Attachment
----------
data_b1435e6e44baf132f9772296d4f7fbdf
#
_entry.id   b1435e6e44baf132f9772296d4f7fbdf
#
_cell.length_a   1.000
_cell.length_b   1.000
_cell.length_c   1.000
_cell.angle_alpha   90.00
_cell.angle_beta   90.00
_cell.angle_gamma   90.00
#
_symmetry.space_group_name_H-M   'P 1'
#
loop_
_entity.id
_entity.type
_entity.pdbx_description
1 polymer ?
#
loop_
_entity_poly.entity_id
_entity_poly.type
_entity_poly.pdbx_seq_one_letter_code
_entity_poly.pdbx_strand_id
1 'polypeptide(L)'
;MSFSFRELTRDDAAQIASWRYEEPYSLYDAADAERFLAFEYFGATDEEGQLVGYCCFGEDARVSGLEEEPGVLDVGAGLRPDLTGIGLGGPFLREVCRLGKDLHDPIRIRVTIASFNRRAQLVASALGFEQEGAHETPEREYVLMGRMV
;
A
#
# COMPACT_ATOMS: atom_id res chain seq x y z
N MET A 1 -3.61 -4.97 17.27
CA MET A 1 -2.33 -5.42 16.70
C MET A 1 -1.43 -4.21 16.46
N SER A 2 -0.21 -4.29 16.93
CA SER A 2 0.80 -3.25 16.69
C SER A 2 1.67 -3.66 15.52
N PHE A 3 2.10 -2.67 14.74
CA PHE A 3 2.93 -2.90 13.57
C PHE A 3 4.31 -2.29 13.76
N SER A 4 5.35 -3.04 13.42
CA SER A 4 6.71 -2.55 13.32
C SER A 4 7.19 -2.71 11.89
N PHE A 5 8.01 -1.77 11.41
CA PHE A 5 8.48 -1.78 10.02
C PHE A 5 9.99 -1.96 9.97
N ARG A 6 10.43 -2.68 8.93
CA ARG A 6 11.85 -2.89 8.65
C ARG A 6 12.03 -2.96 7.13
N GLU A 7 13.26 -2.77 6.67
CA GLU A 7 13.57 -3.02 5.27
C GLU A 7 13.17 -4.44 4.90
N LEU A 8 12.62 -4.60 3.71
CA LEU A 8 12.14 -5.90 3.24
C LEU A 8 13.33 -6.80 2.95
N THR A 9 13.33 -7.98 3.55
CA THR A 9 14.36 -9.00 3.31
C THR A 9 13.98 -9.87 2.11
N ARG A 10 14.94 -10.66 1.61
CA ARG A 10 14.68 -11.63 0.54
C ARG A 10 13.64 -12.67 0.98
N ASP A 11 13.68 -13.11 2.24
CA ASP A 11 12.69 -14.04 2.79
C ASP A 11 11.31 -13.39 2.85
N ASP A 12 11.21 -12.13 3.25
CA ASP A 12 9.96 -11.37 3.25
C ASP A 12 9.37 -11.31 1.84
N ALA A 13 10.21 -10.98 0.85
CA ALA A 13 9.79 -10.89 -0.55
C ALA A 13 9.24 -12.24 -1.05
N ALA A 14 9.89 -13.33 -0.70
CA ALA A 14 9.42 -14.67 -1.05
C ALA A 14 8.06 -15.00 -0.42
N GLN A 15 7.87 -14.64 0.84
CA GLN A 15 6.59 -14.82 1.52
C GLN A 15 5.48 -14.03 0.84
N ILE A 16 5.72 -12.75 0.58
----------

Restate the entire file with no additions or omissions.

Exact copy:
data_b1435e6e44baf132f9772296d4f7fbdf
#
_entry.id   b1435e6e44baf132f9772296d4f7fbdf
#
_cell.length_a   1.000
_cell.length_b   1.000
_cell.length_c   1.000
_cell.angle_alpha   90.00
_cell.angle_beta   90.00
_cell.angle_gamma   90.00
#
_symmetry.space_group_name_H-M   'P 1'
#
loop_
_entity.id
_entity.type
_entity.pdbx_description
1 polymer ?
#
loop_
_entity_poly.entity_id
_entity_poly.type
_entity_poly.pdbx_seq_one_letter_code
_entity_poly.pdbx_strand_id
1 'polypeptide(L)'
;MSFSFRELTRDDAAQIASWRYEEPYSLYDAADAERFLAFEYFGATDEEGQLVGYCCFGEDARVSGLEEEPGVLDVGAGLRPDLTGIGLGGPFLREVCRLGKDLHDPIRIRVTIASFNRRAQLVASALGFEQEGAHETPEREYVLMGRMV
;
A
#
# COMPACT_ATOMS: atom_id res chain seq x y z
N MET A 1 -3.61 -4.97 17.27
CA MET A 1 -2.33 -5.42 16.70
C MET A 1 -1.43 -4.21 16.46
N SER A 2 -0.21 -4.29 16.93
CA SER A 2 0.80 -3.25 16.69
C SER A 2 1.67 -3.66 15.52
N PHE A 3 2.10 -2.67 14.74
CA PHE A 3 2.93 -2.90 13.57
C PHE A 3 4.31 -2.29 13.76
N SER A 4 5.35 -3.04 13.42
CA SER A 4 6.71 -2.55 13.32
C SER A 4 7.19 -2.71 11.89
N PHE A 5 8.01 -1.77 11.41
CA PHE A 5 8.48 -1.78 10.02
C PHE A 5 9.99 -1.96 9.97
N ARG A 6 10.43 -2.68 8.93
CA ARG A 6 11.85 -2.89 8.65
C ARG A 6 12.03 -2.96 7.13
N GLU A 7 13.26 -2.77 6.67
CA GLU A 7 13.57 -3.02 5.27
C GLU A 7 13.17 -4.44 4.90
N LEU A 8 12.62 -4.60 3.71
CA LEU A 8 12.14 -5.90 3.24
C LEU A 8 13.33 -6.80 2.95
N THR A 9 13.33 -7.98 3.55
CA THR A 9 14.36 -9.00 3.31
C THR A 9 13.98 -9.87 2.11
N ARG A 10 14.94 -10.66 1.61
CA ARG A 10 14.68 -11.63 0.54
C ARG A 10 13.64 -12.67 0.98
N ASP A 11 13.68 -13.11 2.24
CA ASP A 11 12.69 -14.04 2.79
C ASP A 11 11.31 -13.39 2.85
N ASP A 12 11.21 -12.13 3.25
CA ASP A 12 9.96 -11.37 3.25
C ASP A 12 9.37 -11.31 1.84
N ALA A 13 10.21 -10.98 0.85
CA ALA A 13 9.79 -10.89 -0.55
C ALA A 13 9.24 -12.24 -1.05
N ALA A 14 9.89 -13.33 -0.70
CA ALA A 14 9.42 -14.67 -1.05
C ALA A 14 8.06 -15.00 -0.42
N GLN A 15 7.87 -14.64 0.84
CA GLN A 15 6.59 -14.82 1.52
C GLN A 15 5.48 -14.03 0.84
N ILE A 16 5.72 -12.75 0.58